"God Bless America Part II"
February 24 - April 16 1989

"In Ted Victoria's early work, the distinction between spaces is confounded and made static through the artist's experimental use of camera obscura. These projections collapse inside and outside and conjure implied narratives from smooth, shimmering surfaces. God Bless America, Part II is a departure from this method, however; "[i]nstead of implied narratives, the newer works offer an ambivalent analysis—a sober but distracted and strangely skewed meditation on the technologies and iconography of American mass culture.

With its five arched, architectural niches, arranged in two tiers, God Bless America, Part II echoes the form of multi-paneled Medieval altarpieces, in which each arch contains an image of a saint, or a key scene from scripture. In particular, the saturated, literally shimmering colors of the projections and the allegorical inflection that the composition gives to commonplace objects, recalls altarpieces of Northern Europe, such as the great, often reproduced Ghent Altarpiece (the Adoration of the Mystic Lamb) of the van Eycks. These large, unfolding altarpieces had their origin as a screen for the reliquary, where sacred relics were preserved behind locked doors, just as Victoria's objects are concealed by the facade.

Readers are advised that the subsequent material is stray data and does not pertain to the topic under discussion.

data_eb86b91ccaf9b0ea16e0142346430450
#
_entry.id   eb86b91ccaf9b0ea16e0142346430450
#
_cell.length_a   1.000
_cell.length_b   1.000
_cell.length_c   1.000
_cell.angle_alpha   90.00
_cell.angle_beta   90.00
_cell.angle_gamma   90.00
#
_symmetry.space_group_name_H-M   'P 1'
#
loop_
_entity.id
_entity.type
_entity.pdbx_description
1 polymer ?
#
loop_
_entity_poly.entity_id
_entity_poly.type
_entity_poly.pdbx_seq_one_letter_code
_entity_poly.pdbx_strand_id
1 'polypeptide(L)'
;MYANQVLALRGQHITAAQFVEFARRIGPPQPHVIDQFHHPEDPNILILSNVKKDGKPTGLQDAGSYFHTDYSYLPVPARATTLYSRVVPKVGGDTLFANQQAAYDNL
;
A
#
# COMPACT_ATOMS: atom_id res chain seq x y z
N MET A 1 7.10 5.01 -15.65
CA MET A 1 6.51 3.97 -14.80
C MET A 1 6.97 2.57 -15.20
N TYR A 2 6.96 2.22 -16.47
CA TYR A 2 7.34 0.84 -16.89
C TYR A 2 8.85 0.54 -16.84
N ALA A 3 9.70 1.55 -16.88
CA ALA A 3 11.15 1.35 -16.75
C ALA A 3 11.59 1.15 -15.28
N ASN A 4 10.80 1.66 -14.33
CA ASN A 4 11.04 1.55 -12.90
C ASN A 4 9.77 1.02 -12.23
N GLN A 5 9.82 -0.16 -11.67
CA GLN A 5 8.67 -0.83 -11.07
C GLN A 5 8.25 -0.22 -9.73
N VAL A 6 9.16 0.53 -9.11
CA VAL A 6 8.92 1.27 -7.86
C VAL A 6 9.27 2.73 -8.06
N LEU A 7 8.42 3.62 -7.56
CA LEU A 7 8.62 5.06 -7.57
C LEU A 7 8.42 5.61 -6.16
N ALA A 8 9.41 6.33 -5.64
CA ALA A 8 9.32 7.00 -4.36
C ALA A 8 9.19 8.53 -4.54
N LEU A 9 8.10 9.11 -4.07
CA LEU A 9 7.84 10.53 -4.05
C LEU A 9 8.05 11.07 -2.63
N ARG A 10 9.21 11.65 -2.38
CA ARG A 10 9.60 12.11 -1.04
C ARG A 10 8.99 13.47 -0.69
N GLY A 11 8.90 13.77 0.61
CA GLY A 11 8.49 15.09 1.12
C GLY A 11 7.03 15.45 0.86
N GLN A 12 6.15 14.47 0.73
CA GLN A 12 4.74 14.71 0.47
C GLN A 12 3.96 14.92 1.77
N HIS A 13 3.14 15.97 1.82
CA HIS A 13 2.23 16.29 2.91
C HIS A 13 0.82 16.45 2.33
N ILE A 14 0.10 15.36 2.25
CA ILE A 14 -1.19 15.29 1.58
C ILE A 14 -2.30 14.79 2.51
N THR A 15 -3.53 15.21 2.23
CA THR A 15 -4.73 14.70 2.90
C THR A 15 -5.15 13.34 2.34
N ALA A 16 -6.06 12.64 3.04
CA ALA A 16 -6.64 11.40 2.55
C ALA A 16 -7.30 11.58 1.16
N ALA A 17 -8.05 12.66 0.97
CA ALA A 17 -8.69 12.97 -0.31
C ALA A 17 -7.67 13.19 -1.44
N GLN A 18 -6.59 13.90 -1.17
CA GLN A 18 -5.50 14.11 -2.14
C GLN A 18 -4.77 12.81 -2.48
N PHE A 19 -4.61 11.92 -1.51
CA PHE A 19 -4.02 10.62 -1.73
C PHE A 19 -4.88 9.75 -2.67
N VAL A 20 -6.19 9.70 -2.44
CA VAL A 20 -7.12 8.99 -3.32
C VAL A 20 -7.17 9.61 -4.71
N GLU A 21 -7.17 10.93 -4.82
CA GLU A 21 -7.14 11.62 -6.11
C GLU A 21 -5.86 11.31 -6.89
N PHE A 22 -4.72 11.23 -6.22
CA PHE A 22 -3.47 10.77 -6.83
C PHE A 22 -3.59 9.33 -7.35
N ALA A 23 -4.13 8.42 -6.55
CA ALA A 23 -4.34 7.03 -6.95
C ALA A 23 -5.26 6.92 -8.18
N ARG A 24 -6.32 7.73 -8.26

Each niche in God Bless America, Part II represents a 'station,' implicitly cross-referencing the Christian stations of the cross with contemporary television culture. From the left, Stations 1 through 3 present 'Take Out,' 'C'mon Play Ball,' and 'Home Shopping Club,' while Station 4 proposes 'Let's Eat' in the figure of an unopened tin can. Traversing all four fields, a handheld can opener taunts and teases those desires elicited by the niches' several iconic objects—a selection that implies a range running from the thirst for absolute knowledge to the lust for video commodities—a Eucharist ('Let's Eat') and to the loss therein of the real goods, their transubstantiation into the fabric of representation."

Courtesy the Artist and New Museum